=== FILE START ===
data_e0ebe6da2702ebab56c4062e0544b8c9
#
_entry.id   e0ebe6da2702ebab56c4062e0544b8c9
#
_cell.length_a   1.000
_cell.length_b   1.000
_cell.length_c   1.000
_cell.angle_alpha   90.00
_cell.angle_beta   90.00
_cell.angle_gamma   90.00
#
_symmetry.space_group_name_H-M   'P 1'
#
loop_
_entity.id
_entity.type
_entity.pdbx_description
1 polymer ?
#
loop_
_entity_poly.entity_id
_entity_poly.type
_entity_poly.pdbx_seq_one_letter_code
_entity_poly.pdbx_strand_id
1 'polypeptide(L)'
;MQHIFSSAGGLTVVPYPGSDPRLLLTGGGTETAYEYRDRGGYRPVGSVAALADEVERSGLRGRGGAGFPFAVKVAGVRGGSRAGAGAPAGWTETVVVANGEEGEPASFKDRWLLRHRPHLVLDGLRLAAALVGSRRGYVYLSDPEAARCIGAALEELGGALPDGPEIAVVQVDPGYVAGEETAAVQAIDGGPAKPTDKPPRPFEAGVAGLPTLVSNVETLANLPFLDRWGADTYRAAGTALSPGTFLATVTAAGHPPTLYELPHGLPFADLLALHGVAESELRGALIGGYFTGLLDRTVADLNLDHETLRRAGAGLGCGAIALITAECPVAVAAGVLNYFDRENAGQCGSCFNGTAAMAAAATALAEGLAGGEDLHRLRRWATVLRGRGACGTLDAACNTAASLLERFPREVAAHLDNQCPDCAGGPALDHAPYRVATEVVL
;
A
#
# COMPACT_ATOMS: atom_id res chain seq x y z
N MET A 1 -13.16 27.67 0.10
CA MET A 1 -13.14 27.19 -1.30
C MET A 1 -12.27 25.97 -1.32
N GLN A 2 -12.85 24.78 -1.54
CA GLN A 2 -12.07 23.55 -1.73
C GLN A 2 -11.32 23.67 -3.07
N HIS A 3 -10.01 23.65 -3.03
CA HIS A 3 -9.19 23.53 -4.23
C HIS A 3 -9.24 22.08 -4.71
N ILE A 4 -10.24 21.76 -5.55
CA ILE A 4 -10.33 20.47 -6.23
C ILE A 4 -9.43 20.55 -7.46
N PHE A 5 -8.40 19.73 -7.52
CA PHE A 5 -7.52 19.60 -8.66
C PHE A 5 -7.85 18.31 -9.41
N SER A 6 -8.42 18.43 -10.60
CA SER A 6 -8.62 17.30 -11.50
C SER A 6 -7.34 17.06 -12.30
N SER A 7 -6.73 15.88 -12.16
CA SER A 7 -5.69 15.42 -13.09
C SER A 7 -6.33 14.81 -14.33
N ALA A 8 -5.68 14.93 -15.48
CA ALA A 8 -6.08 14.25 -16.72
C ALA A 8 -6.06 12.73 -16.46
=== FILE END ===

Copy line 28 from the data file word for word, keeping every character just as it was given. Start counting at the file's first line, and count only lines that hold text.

A